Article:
Smashing Drive has virtually no lasting value whatsoever and just isn't much fun to play even as long as it lasts.
Smashing Drive is Namco's arcade-to-home translation of a simplistic racing game that casts you as a cabbie trying to score big bucks in bustling New York City. What superficially keeps Smashing Drive from being just another Crazy Taxi clone is your checker cab's ability to pick up a variety of useful yet outrageous power-ups. Actually, Smashing Drive plays more like a standard racing game than like Crazy Taxi. You don't pick up fares, but instead you will be challenged to race through checkpoints in an effort to add seconds to your ticking clock, beat your rival, and top the best overall score. That all sounds fine, but Smashing Drive has virtually no lasting value whatsoever and just isn't much fun to play even as long as it lasts--that is to say, the new Xbox version essentially shares all the failings displayed in the GameCube port released some weeks ago.
Smashing Drive includes three main modes of play: arcade, survival, and two-player. The arcade mode is the standard game in which you race against just one computer-controlled cabbie, in three different levels and their three subroutes, picking up such items as the turbo boost, 4x4 tires, glider wings, and the crash bumper. There are three shifts to play through, corresponding with the easy, medium, and hard difficulties. Playing through each of the shifts and finding all of the shortcuts is relatively simple if you have any experience with racing games, and it is eased greatly by the game's infinite continues. Beating all three of the standard courses can be done in about an hour, which unlocks the final bonus stage, adding up to an extremely short-lived single-player experience.
You can then attempt the survival mode, which is identical to the arcade mode except that the car damage will end your current run instead of simply leaving you as a limping wreck. The head-to-head mode lets you and a friend challenge each other, which can be slightly more entertaining than facing the computer-controlled cabbie if you can find a friend patient enough to play. At any rate, the game doesn't seem very well designed for two players, as there is generally just one best route to take, and the lead player will usually end up nabbing all of the power-ups. All things considered, Smashing Drive offers at the most a single afternoon's worth of entertainment before most players will feel as though it's overstayed its welcome.
Smashing Drive's visuals are jam-packed with movement but otherwise none too impressive. While there's a lot of variety to the brief levels, there's not much here that draws you visually--everything seems flat and hollow, and the cars and pedestrians all look blocky. However, you'll be able to find many hidden risky routes or shortcuts. You can race straight up the side of buildings, peel out across the top of passenger jets on an airstrip, and even fly off ramps over passing ferryboats. While none of these look very good, finding them and watching the mayhem as they unfold can be satisfying the first time through. Smashing Drive's graphics may be substandard, but they do their job and let you properly locate and explore the ins and outs of each of the game's creatively conceived shortcuts.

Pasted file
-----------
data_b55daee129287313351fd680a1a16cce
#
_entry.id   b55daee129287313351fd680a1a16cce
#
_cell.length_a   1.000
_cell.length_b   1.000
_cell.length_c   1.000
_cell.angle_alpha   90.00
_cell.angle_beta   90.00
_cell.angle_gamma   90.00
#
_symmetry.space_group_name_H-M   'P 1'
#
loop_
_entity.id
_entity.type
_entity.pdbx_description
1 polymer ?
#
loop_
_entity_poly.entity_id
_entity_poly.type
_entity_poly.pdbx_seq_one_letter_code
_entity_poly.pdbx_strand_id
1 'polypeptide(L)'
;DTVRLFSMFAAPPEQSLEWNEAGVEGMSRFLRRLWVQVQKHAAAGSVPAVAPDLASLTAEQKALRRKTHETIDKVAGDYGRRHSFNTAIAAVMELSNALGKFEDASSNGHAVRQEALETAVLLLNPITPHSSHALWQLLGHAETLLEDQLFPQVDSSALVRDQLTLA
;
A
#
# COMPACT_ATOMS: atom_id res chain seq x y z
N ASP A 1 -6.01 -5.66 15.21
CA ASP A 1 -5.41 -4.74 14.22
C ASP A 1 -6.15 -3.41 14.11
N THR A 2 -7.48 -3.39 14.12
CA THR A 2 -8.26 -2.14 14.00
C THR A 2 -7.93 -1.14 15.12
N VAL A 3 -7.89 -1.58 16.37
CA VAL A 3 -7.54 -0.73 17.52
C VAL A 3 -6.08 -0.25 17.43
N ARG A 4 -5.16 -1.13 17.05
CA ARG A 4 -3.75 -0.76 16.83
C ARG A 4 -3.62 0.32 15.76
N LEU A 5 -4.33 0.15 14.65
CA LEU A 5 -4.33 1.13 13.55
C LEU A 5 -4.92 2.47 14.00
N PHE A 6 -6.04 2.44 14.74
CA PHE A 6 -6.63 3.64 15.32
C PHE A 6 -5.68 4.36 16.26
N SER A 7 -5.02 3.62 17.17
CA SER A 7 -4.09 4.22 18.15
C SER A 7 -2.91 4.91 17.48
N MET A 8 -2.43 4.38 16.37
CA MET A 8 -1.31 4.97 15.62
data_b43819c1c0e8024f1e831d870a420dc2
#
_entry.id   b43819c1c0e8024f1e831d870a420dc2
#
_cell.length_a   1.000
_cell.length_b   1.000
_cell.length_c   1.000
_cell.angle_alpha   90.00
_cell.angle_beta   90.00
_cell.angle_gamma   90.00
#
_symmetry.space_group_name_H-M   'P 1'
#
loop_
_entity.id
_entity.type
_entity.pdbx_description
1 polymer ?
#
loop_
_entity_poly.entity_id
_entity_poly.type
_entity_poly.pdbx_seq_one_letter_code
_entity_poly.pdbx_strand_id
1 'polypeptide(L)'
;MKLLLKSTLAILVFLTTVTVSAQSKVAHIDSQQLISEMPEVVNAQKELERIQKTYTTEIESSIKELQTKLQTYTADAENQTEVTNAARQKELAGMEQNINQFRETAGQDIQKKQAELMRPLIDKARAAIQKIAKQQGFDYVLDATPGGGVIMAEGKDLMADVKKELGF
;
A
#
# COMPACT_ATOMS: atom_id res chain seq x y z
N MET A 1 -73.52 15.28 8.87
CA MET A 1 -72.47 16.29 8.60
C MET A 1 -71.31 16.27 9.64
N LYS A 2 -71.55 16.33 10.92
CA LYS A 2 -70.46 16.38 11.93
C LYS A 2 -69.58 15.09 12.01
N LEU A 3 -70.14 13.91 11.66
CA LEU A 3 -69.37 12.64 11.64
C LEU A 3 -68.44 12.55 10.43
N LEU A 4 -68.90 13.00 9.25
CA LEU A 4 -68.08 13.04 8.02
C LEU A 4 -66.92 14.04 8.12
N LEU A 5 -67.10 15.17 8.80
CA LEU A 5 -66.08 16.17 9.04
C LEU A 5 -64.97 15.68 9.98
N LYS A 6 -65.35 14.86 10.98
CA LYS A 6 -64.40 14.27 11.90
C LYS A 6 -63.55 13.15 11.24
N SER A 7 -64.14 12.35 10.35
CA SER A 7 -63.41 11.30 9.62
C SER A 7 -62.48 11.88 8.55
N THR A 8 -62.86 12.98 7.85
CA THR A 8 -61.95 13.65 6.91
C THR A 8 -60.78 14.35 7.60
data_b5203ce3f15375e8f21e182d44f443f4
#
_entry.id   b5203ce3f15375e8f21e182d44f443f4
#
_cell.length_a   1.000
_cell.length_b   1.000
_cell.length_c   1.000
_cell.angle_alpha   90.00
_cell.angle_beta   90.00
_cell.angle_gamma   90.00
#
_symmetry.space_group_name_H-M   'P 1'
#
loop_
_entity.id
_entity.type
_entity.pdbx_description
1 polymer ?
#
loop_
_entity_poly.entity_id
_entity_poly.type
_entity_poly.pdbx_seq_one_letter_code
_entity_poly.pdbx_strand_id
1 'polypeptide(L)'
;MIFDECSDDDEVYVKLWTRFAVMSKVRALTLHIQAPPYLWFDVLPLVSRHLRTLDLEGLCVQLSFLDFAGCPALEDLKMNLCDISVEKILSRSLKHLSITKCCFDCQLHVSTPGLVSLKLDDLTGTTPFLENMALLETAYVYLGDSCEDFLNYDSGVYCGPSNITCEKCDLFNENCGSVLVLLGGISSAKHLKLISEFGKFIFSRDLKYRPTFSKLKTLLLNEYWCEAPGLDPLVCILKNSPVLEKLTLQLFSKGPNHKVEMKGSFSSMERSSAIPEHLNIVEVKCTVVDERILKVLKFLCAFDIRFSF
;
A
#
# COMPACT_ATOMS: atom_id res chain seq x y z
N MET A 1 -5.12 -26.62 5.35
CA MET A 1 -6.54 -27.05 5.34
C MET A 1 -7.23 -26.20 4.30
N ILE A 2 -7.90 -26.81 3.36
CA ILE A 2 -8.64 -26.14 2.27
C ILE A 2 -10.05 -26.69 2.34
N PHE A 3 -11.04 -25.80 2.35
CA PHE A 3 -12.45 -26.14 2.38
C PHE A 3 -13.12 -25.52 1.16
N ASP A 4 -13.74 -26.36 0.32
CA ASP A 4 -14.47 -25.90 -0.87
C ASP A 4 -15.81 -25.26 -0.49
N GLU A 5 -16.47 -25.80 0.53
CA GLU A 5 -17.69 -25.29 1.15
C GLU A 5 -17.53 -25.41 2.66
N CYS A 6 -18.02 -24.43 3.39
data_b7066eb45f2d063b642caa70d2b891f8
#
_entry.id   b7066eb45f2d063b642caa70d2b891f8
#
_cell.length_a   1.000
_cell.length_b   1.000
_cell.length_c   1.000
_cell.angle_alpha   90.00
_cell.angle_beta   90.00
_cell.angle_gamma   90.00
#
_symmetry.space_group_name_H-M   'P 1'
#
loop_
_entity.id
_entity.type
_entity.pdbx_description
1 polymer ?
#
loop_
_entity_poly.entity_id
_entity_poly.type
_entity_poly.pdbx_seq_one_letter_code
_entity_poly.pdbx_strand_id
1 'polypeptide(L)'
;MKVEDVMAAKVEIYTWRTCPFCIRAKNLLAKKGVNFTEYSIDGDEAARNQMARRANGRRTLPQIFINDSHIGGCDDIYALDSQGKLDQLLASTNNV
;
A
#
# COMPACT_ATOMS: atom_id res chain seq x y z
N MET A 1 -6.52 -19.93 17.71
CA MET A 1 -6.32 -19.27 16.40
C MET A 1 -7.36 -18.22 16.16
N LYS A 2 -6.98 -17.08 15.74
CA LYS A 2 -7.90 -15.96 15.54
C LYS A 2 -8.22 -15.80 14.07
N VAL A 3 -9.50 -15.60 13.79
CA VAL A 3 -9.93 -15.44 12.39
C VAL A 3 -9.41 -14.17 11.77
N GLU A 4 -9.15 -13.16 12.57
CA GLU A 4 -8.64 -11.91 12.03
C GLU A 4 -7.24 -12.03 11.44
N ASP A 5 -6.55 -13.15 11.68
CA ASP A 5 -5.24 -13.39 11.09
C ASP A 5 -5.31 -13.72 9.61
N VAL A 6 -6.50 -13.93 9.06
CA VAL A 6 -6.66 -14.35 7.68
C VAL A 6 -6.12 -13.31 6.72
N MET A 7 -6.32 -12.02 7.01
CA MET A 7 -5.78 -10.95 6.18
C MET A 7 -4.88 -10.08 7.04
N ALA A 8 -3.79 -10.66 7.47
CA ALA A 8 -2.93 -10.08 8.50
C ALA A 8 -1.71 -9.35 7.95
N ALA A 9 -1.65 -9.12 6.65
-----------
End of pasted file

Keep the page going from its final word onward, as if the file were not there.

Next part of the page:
On the other hand, knocking cars about as you race through busy streets is all too simple--you almost plow right through them--and this calls undue attention to the simplicity of the game engine itself. There are basically no physics at work. Your car is stuck in automatic gear, and there's never any need to apply the brakes. As a small consolation, Smashing Drive does run at a smooth, steady frame rate, even during the head-to-head mode.
The graphics aren't half as bad as the game's audio. When you're coasting along, the game is strangely silent--you can't hear your beefy cab's engine at all, and you can hardly hear its tires screeching. Generic crash effects and explosion effects accompany the many acts of vehicular violence, which are the least noteworthy of the game's audible traits. One of the most-often-used power-ups, the sonic horn weapon, encourages you to blare an aggravating device that blasts everything out of your way, with a honking sound that would seem out of place even in a game about 18-wheelers. But the worst culprit is the game's grungy garage rock soundtrack, which is just as disappointing as the game's short duration. The production values of these tracks are abysmal, and a single song loops every 30 seconds or so during each level. Listening to the same amateurish tune over and over again, even for the short while it takes to finish the game, will practically be enough to drive you mad.
Perhaps the best thing to be said for Smashing Drive is that its often-used formula is still somewhat entertaining today, if only for a little while. Games such as Crazy Taxi and the Rush series have shown that driving games need not necessarily be about simply racing around a track, and Smashing Drive, with its wacky courses, still makes a decent arcade game. However, its far-too-short life span, accompanied by its lukewarm presentation and God-awful soundtrack, ensures that few players will get more than a couple of hours' worth of enjoyment out of the home version. Given that, it's impossible to recommend purchasing the game and rather difficult to even suggest giving it a rent.